If I polled a random selection of Phillies fans about Jimmy Rollins‘ .287/.379/.374 triple-slash line, I wager most of them would express disappointment with his 2011 season thus far. They would cite the two RBI he had in his first 23 games, hitting out of the #3 spot in the batting order, and perhaps the low slugging percentage. The more Sabermetrically-inclined would be a bit less critical of Rollins, happy with the improved place discipline and walk rate, but critical nonetheless.
The reality, though, is that good shortstops are hard to find. On the SweetSpot blog, David Schoenfield wrote about the dearth of quality American League shortstops, but the problem exists in the National League as well. Yes, the NL has Troy Tulowitzki, Hanley Ramirez, and Jose Reyes, but after those three, there is just not much out there. Last season, the average NL shortstop posted a .713 OPS, tied with catchers for the lowest average OPS at any position.
Rollins’ current .753 OPS seems reasonable at this point, no? In early March, I discussed the potential negotiations between the Phillies and Rollins, who becomes a free agent after the season. This situation wasn’t swept up during the past off-season because the Phillies did not know what they were going to get out of Rollins. Injuries sidelined him for roughly half of the 2010 season, so he very well could have gone into this season as a huge injury risk, or with a near-empty tank.
That Rollins hasn’t started off on a blistering pace should be good news, in one respect, for the Phillies organization and for the fans. He has proven himself reliable in all facets (offense, defense, base running), but hasn’t done so in a prominent way (yet) that would draw significant interest in terms of phone calls leading up to the trading deadline and in terms of the eyeballs of other teams’ scouts towards the end of the regular season. His .753 OPS is deceptively good, especially since it’s heavy on the on-base percentage; his .348 wOBA is well above the .315 average. Effectively, Rollins’ good-but-not-great start makes him quite affordable to the Phillies, since his leverage is limited.
The Phillies don’t have any depth in the Minors when it comes to shortstops; just Freddy Galvis, a slick fielder with very little in the way of offense. Unless GM Ruben Amaro feels confident diving into the shallow pool of Major League free agent shortstops — think Miguel Tejada, currently earning $6.5 million on a one-year deal with the San Francisco Giants — or resorting to his guile in manufacturing a trade, signing Rollins to a short-term extension makes a world of sense for all parties involved.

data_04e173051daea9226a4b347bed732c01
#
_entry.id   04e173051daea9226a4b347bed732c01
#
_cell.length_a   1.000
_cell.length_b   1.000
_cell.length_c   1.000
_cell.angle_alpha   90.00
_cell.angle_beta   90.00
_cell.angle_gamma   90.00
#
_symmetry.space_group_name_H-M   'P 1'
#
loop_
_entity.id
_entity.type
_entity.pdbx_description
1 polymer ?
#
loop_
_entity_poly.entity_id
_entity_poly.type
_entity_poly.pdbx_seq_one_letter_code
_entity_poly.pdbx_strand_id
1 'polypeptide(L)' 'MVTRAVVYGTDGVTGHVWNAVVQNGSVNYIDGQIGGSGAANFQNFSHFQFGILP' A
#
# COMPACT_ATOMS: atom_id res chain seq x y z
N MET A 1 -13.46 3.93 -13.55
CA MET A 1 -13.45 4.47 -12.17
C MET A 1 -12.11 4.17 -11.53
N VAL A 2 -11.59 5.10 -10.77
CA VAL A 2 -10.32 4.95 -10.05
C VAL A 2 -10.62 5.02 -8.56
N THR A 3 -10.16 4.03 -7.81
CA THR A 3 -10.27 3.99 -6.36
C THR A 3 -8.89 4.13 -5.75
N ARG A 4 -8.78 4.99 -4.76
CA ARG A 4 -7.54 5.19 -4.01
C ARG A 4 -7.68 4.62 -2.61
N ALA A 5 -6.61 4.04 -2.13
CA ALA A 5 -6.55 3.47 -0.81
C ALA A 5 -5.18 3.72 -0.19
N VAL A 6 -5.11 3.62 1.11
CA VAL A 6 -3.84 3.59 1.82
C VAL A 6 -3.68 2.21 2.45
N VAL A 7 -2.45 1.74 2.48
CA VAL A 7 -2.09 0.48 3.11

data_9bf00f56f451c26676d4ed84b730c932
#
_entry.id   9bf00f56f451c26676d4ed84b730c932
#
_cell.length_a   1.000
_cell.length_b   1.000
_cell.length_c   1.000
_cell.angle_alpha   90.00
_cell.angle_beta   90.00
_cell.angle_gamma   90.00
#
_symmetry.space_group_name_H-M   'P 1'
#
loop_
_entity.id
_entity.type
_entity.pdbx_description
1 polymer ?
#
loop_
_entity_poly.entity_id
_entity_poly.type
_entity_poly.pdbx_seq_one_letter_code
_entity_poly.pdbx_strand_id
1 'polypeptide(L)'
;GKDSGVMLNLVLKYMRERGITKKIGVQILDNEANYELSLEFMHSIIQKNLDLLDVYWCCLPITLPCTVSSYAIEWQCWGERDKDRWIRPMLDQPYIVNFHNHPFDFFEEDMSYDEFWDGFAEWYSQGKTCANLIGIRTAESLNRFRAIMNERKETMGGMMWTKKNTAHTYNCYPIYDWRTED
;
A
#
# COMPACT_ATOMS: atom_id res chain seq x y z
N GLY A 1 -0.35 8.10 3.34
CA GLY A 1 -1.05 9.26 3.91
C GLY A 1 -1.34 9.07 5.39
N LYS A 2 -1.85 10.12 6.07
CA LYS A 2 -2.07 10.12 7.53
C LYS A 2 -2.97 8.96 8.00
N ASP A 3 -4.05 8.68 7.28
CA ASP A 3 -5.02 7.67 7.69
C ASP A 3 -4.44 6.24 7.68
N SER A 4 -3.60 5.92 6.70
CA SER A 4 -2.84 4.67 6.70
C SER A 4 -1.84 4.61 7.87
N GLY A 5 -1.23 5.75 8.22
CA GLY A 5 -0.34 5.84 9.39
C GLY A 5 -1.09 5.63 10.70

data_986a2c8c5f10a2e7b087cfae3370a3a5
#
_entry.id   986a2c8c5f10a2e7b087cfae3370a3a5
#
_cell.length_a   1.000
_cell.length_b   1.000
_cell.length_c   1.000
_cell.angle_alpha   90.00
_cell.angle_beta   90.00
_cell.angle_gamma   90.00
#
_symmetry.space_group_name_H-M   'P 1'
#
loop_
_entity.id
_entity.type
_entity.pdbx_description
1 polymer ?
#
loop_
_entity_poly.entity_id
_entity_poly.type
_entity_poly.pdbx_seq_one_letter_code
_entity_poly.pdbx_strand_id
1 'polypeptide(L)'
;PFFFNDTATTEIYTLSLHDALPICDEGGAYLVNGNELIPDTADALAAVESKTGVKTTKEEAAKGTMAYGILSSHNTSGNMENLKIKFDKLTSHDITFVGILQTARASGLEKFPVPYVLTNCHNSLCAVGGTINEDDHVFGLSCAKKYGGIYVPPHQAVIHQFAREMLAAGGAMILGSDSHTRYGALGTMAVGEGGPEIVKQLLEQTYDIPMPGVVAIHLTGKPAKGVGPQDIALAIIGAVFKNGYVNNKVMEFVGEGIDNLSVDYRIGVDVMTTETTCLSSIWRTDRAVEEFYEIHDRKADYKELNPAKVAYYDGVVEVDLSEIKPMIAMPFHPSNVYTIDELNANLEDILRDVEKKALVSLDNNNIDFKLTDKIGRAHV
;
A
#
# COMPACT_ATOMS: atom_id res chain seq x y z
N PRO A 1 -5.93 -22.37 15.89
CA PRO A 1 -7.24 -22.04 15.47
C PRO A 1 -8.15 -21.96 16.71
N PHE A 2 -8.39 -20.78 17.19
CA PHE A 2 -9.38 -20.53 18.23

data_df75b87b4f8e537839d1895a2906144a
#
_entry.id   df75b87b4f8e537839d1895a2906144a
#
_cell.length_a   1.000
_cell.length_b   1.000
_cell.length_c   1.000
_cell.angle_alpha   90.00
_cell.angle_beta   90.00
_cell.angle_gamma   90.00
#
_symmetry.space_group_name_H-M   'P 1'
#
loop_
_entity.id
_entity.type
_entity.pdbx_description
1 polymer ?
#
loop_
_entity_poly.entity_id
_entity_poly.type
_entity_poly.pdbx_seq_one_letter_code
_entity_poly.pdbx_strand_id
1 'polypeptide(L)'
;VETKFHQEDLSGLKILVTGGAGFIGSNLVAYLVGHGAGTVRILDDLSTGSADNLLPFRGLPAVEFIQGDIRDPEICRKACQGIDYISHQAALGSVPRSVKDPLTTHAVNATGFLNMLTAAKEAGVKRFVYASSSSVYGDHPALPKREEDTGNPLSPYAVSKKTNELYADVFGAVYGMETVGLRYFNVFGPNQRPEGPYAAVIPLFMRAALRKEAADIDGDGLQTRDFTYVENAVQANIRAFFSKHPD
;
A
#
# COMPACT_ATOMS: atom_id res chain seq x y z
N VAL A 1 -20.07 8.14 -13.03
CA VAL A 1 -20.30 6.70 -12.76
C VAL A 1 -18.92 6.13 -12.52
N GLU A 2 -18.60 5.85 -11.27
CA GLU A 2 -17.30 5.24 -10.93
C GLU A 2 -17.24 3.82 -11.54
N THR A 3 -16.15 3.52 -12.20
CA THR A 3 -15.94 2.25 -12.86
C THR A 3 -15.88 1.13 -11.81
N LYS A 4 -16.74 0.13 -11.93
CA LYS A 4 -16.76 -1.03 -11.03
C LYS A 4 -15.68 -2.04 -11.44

His subpar and injury-plagued seasons included, only three shortstops have been more valuable from 2008-10 than Jimmy Rollins, going by FanGraphs WAR: Hanley Ramirez (18.9), Derek Jeter (13.2), and Troy Tulowitzki (13.0). Rollins, at 10.3, should be just fine going forward.
Update: I posted a question to David Hale’s live chat today, and he was kind enough to answer:
Comment From Bill Baer (Crashburn): Have you heard anything about Jimmy Rollins and getting him signed to a contract beyond 2011?
David Hale: Neither side has said much on the subject since the spring but I have to believe that there’s some sense within the organization that they’d like to get something done.
There isn’t a clear solution of Rollins leaves. The only real improvement on the free agent market is Reyes, and I’m not sure how much that’s a realisitic possibility.
Within the organization, there are some good defenders, but a lot of offensive question marks.
Jimmy’s looked improved this year in the early going — and if that continues for another month or two, and he’s not asking for a ton of years — I’m guessing something gets done.
. . .
On a tangential note, Vance Worley‘s success (now known as “Vance Vance Revolution” as per Matt Gelb) is great for the Phillies. Stop me when I start sounding crazy. It’s great not just because he’s helped the team win, but because it makes Joe Blanton expendable. Worley may not be a true 0.75 ERA pitcher (tongue firmly in cheek), but his Minor League numbers over 403 innings suggest he should be about as good as Blanton given his strikeout and walk rates, the best predictors for a pitcher’s future performance.
Blanton will earn $8.5 million both this year and next. Should the Phillies feel a need to clear salary, they can do so by making Blanton available. Blanton would represent an upgrade to most teams’ starting rotations. Assuming the Phillies aren’t interested in receiving any legitimate prospects in a Blanton deal, finding a team to consume the remainder of Blanton’s contract should be rather easy.
In another scenario, the Phillies may still be looking for outfield or second base help going into late July, depending on how things shape up with Chase Utley, Raul Ibanez, and Domonic Brown. Blanton could certainly net the Phillies an everyday corner outfielder or second baseman, provided they cover most of his remaining salary.
On the other hand, Worley provides the Phillies quality insurance in the event a starting pitcher succumbs to injury, as was the case with Blanton. If the Phillies use Blanton to eat salary or make an offensive upgrade, that means Kyle Kendrick would be the first line of defense, a scenario no Phillies fan wants to envision. With Roy Oswalt‘s back problems, the Phillies will be weighing the pros and cons of a multitude of possible transactions as the season progresses.